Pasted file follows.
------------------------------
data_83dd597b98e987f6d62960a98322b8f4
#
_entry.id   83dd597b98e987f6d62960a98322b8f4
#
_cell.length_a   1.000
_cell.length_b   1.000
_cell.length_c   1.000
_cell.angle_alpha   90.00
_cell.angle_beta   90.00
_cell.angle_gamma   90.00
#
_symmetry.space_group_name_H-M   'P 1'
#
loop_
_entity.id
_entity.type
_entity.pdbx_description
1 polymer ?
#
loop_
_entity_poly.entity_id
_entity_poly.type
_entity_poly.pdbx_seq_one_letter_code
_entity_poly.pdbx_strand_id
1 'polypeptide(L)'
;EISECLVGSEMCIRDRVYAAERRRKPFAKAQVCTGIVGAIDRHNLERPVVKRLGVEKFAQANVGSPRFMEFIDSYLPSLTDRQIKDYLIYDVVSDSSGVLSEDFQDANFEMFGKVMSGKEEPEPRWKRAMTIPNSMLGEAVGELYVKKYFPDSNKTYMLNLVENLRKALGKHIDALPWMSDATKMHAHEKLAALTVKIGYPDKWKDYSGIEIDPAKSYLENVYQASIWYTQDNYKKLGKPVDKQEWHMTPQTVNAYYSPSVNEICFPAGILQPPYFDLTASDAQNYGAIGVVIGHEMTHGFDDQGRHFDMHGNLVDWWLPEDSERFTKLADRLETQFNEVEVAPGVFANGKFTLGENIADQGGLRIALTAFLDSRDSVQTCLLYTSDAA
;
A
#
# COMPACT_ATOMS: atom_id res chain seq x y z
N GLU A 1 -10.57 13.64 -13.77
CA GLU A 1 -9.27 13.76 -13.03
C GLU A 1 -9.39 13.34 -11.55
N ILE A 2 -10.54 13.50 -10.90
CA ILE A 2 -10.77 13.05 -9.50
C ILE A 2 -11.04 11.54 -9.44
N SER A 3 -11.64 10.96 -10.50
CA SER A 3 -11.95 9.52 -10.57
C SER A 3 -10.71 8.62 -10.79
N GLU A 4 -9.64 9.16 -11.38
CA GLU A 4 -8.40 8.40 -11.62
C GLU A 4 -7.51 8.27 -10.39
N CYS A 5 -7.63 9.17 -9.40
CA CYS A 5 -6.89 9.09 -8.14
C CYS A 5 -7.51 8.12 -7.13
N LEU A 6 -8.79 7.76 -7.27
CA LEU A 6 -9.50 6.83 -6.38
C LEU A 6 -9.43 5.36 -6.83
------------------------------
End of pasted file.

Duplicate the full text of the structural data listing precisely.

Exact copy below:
data_83dd597b98e987f6d62960a98322b8f4
#
_entry.id   83dd597b98e987f6d62960a98322b8f4
#
_cell.length_a   1.000
_cell.length_b   1.000
_cell.length_c   1.000
_cell.angle_alpha   90.00
_cell.angle_beta   90.00
_cell.angle_gamma   90.00
#
_symmetry.space_group_name_H-M   'P 1'
#
loop_
_entity.id
_entity.type
_entity.pdbx_description
1 polymer ?
#
loop_
_entity_poly.entity_id
_entity_poly.type
_entity_poly.pdbx_seq_one_letter_code
_entity_poly.pdbx_strand_id
1 'polypeptide(L)'
;EISECLVGSEMCIRDRVYAAERRRKPFAKAQVCTGIVGAIDRHNLERPVVKRLGVEKFAQANVGSPRFMEFIDSYLPSLTDRQIKDYLIYDVVSDSSGVLSEDFQDANFEMFGKVMSGKEEPEPRWKRAMTIPNSMLGEAVGELYVKKYFPDSNKTYMLNLVENLRKALGKHIDALPWMSDATKMHAHEKLAALTVKIGYPDKWKDYSGIEIDPAKSYLENVYQASIWYTQDNYKKLGKPVDKQEWHMTPQTVNAYYSPSVNEICFPAGILQPPYFDLTASDAQNYGAIGVVIGHEMTHGFDDQGRHFDMHGNLVDWWLPEDSERFTKLADRLETQFNEVEVAPGVFANGKFTLGENIADQGGLRIALTAFLDSRDSVQTCLLYTSDAA
;
A
#
# COMPACT_ATOMS: atom_id res chain seq x y z
N GLU A 1 -10.57 13.64 -13.77
CA GLU A 1 -9.27 13.76 -13.03
C GLU A 1 -9.39 13.34 -11.55
N ILE A 2 -10.54 13.50 -10.90
CA ILE A 2 -10.77 13.05 -9.50
C ILE A 2 -11.04 11.54 -9.44
N SER A 3 -11.64 10.96 -10.50
CA SER A 3 -11.95 9.52 -10.57
C SER A 3 -10.71 8.62 -10.79
N GLU A 4 -9.64 9.16 -11.38
CA GLU A 4 -8.40 8.40 -11.62
C GLU A 4 -7.51 8.27 -10.39
N CYS A 5 -7.63 9.17 -9.40
CA CYS A 5 -6.89 9.09 -8.14
C CYS A 5 -7.51 8.12 -7.13
N LEU A 6 -8.79 7.76 -7.27
CA LEU A 6 -9.50 6.83 -6.38
C LEU A 6 -9.43 5.36 -6.83